A style of composition that we don’t get much exposure to in the Suzuki repertoire is the “show” piece (short for showmanship) – a style of piece intended, amongst other things, to show off the string players virtuosity and mastery of the complexities of their instrument.
One of the reasons that we don’t encounter “show” pieces in the Suzuki repertoire is that the style did not come into prominence until the Romantic period in music history – championed by such composers as Henryk Wieniaswki and Pablo de Sarasate in the mid-to-late 1800s. The Suzuki method, on the other hand, relies heavily on music from the earlier Baroque and Classical Periods.
The other reason is a little simpler – show pieces are fiendishly difficult!
Take a listen to Maxim Vengerov’s rendition of Ravel’s Tzigane. Make sure you hang in there until 4:15 when the melody finally kicks in!
Today we take a break from solo string repertoire to bask in the glory of a composition known simply as the Adagio for Strings by Samuel Barber. The orchestral version of this work, which we will be listening to here, is actually an arrangement of the second movement of Barber’s String Quartet No. 11, an adaptation which Barber made in 1936.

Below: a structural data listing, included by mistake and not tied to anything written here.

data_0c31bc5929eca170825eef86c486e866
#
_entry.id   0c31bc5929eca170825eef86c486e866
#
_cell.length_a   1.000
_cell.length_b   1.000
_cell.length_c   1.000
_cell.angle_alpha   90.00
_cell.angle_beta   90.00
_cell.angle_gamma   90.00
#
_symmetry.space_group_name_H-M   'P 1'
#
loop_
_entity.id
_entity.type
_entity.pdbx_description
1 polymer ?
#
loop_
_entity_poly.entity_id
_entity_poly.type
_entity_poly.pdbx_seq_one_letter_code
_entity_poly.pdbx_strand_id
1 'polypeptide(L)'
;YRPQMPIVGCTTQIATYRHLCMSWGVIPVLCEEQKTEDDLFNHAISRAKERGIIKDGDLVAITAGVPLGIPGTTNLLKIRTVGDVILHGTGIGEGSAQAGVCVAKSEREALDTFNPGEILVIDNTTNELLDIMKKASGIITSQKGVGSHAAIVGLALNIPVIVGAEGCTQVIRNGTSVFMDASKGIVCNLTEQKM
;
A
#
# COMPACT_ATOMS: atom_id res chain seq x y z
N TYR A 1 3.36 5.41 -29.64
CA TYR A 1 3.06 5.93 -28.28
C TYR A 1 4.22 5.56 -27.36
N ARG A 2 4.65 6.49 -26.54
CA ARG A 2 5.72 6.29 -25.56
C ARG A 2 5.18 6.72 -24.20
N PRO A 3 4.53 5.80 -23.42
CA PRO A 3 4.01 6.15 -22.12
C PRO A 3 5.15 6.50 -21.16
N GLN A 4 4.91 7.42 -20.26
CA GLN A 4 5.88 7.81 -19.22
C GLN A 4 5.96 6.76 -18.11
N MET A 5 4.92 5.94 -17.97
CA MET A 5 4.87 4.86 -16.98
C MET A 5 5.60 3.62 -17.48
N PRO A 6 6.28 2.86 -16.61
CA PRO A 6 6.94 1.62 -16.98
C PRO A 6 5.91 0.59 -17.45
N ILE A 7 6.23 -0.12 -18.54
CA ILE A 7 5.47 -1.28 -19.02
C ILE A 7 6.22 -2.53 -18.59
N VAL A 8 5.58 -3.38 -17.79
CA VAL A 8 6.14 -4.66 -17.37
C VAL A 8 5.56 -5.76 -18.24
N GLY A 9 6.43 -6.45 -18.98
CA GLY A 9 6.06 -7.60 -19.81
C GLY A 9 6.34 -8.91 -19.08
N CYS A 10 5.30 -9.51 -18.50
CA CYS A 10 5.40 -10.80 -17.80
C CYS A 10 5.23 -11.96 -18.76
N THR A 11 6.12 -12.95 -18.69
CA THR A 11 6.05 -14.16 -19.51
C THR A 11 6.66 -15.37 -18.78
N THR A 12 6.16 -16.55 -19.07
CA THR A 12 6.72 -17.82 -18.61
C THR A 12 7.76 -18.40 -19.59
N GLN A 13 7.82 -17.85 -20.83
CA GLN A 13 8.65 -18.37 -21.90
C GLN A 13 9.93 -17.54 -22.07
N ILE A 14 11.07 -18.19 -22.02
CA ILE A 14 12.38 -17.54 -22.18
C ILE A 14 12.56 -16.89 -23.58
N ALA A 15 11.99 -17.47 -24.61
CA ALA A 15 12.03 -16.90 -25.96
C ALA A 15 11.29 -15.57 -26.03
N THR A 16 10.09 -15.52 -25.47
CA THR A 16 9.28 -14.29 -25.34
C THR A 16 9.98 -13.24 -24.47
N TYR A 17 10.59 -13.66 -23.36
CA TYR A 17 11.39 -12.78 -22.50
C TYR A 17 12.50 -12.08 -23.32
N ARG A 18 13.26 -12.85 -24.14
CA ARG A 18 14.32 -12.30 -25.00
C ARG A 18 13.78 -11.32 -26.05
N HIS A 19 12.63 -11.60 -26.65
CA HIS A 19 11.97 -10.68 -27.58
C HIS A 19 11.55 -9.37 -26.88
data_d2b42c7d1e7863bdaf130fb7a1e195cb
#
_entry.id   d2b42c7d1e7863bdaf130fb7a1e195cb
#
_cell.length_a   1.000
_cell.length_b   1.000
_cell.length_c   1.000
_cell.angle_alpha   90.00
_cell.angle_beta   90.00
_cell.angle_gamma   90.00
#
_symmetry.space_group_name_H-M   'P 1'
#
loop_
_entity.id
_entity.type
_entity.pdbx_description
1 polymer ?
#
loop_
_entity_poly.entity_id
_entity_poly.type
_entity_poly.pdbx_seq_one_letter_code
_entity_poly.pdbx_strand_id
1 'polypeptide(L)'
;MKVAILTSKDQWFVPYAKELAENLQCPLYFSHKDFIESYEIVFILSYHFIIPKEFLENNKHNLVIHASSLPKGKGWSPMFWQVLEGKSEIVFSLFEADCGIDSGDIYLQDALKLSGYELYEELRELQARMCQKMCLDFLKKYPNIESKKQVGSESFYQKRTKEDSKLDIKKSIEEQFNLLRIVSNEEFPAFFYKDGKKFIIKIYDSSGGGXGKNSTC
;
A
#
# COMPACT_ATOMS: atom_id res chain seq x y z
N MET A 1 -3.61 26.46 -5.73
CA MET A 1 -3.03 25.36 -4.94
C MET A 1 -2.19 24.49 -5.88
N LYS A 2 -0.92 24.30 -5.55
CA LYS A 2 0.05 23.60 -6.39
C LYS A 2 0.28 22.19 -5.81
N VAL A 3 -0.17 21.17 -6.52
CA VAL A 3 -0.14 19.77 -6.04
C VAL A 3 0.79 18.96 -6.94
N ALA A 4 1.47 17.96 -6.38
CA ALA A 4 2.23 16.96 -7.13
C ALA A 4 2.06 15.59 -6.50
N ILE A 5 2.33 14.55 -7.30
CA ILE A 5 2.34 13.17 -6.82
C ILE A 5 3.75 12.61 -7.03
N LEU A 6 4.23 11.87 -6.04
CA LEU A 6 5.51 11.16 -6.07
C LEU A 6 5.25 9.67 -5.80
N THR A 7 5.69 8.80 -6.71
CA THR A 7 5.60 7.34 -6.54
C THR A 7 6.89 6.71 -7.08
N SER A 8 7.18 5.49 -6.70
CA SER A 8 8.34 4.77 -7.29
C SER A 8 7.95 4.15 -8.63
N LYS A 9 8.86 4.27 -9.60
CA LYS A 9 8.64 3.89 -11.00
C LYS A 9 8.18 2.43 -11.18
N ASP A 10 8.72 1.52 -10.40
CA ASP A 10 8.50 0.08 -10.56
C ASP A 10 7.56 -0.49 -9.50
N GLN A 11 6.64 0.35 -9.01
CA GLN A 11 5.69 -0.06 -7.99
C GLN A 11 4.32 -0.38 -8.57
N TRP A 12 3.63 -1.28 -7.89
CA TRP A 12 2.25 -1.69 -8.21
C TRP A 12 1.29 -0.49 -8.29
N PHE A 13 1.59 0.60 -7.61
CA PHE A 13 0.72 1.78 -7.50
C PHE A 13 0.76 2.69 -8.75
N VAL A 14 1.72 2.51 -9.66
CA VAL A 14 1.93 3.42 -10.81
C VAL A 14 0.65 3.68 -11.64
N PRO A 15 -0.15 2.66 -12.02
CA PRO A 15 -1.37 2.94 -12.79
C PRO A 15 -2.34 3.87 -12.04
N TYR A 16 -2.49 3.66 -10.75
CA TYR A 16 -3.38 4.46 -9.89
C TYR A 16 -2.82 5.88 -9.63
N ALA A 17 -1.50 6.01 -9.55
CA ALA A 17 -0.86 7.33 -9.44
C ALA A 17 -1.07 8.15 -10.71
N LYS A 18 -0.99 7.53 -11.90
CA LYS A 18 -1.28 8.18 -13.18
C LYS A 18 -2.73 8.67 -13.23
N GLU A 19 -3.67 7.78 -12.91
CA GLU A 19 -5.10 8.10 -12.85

Barber certainly had a way with composing for string instruments, as evidenced by his violin concerto (which we will also sample in upcoming weeks). His Adagio contains perhaps some of the most beautiful melodies and progressions ever written for string orchestra, and the work certainly has an emotional impact on the listener. I hope you enjoy!
I remember when I first saw the music for Eugene Ysaÿe’s Six Sonatas for Solo Violin (see example below). The first thought that went through my head was, “How in the world am I supposed to even begin to decipher this?!” Fortunately, having grown up a Suzuki student, I knew to find a good recording and learn to sing the piece all the way through in my head before even trying to study the music.
Ysaÿe was a violinist of the highest quality, having been fortunate enough to study with Henryk Weiniawski and Henri Vieuxtemps – both violinists extraordinaire themselves and also both composers of fantastic violin concertos and other superb works for the violin. His goal in writing his Sonatas (of which there are 6) was to provide for the 1900s what Bach’s 6 Sonatas & Partitas had provided to the 1700s – that is, a work representative of the culmination of violin technique to that time.
Being relatively modern in their composition, Ysaÿse’s Sonatas are likely somewhat strange to your ears. However, their is a particular beauty to them, particularly when played by the likes of Augustin Hadelich. Listen all the way to the end!
Of all the countless composers who have walked the earth over the centuries, Beethoven had perhaps the most unique ability to capture something about the essence of what it is to be human in his music. And his music reflected everything – from the pain, to the joy, from the longing, to the satisfaction.